Take a look at what’s going on with heavy truck purchases:
Still struggling with the remnants of an order backlog that started almost two years ago with record orders in August 2018, the industry was unable to find an equilibrium prior to the coronavirus pandemic. Orders were sluggish and we noted numerous trucking companies that closed up shop altogether in 2019.
After a 73% crash in April, Class 8 orders once again plunged 62.5% in May, to their lowest sales levels since 2011. Sales came in at just over 9,000, according to Transport Topics.
Don Ake, vice president of commercial vehicles at FTR, tried to look at the bright side: “It’s not a horrible number. It’s a fair number under bad conditions. It is going to be a long, slow climb back.”
“We went into 2020 with very high inventories,” Ake said. YTD sales for Class 8 trucks were 69,379, which is down 37.5% from 2019.
Dan Clark, head of BMO Transportation Finance, says a V-shaped recovery isn’t likely: “Given that the industry is still wrestling with the hangover of a near-record two-year stretch of heavy-duty truck sales, which is now compounded by lower than previously expected economic activity for the next year or two, we aren’t expecting to see a V-shaped recovery in Class 8 sales.”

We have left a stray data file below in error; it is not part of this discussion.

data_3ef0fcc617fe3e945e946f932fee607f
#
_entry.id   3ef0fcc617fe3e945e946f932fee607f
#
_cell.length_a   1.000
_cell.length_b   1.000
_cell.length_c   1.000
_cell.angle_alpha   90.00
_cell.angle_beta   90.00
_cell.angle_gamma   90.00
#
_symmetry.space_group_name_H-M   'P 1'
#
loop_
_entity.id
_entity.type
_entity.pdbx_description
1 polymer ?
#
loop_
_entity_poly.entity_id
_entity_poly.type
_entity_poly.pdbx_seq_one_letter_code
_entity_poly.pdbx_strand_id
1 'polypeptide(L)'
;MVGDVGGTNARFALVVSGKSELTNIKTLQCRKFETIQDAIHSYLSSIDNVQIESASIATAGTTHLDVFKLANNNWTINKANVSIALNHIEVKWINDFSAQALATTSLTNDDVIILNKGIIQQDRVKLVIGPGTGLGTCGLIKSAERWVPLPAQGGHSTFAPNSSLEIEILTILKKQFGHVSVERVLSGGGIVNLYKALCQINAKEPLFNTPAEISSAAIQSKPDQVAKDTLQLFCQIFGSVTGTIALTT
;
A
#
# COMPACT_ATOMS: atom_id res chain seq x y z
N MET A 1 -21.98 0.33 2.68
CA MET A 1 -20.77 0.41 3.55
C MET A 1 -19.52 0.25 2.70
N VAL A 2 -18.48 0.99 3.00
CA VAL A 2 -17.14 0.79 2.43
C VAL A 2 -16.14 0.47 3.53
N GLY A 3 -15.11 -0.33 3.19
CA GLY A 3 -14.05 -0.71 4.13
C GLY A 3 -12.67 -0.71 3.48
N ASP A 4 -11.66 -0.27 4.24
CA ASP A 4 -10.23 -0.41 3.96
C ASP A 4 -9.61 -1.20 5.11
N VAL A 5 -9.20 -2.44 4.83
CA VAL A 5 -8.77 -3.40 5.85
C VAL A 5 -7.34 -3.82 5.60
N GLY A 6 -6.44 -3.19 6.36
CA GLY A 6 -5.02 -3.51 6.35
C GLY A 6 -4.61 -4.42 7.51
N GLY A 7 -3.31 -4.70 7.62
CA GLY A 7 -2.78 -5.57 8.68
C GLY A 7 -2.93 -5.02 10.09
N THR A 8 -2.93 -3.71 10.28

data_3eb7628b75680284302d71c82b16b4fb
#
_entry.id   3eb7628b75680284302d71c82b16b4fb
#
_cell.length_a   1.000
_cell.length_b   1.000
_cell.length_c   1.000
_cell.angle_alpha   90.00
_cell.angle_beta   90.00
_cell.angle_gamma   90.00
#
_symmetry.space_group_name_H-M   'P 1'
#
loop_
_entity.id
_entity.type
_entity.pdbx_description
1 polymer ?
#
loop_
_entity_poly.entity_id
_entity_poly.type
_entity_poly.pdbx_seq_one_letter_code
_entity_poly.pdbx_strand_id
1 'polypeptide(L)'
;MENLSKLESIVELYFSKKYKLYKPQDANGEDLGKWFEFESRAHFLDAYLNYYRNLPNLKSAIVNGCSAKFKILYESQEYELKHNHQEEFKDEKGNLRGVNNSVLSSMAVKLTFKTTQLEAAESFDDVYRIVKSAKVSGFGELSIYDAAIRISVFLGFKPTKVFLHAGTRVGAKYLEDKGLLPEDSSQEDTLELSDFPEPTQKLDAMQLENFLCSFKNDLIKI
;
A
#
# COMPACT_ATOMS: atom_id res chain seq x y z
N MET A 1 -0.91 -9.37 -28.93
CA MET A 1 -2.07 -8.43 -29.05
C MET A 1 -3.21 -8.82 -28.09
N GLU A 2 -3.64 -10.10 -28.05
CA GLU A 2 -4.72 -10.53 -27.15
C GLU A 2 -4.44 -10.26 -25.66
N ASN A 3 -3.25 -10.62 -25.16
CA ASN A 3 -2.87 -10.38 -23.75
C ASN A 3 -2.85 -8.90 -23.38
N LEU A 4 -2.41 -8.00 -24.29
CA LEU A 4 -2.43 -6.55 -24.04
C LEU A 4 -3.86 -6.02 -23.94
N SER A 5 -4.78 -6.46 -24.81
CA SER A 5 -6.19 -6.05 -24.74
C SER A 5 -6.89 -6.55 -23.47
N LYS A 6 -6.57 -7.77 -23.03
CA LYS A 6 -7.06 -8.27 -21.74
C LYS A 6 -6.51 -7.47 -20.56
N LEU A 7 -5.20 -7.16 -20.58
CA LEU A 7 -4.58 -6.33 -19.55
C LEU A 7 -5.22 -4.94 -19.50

He believes that orders will remain “choppy” during the second half of 2020, especially heading into the election.
Steve Tam of ACT Research took a longer term view: “These trucking companies have to assume I’m here today, I will be here tomorrow and so will my business. A lot of what we are dealing with now is just noise. It’s another cycle in the industry, although a very different cycle, with a very different catalyst. But a cycle nonetheless. So in some ways they have to look past the short term to what the more strategic picture is. So they have to continue to invest in the business if they want it to continue, and, hopefully, grow as well. So they are taking the long view.”
As for individual company performance, Transport Topics reported:
Volvo Trucks North America earned an 11.8% share with 1,084 sales, or 60.2% fewer compared with a year earlier.
Mack Trucks posted a 9.6% share on 879 sales, or 51.5% fewer compared with a year earlier.
Kenworth Truck Co. earned the second-highest share, 13.9%, with 1,277 sales, or 65% fewer compared with a year earlier.
Peterbilt Motors Co. notched a 12.2% share with 1,119 sales, or 71% fewer, the biggest decline, compared with the 2019 period.
Recall, April’s numbers were the lowest since FTR began tracking orders in 1996.
Many companies canceled or delayed new orders as demand, measured by the ratio of loads to trucks, fell 66% in April.
TFI’s Chief Executive Alain Bédard said in an April 22 call: “Everything has been canceled.”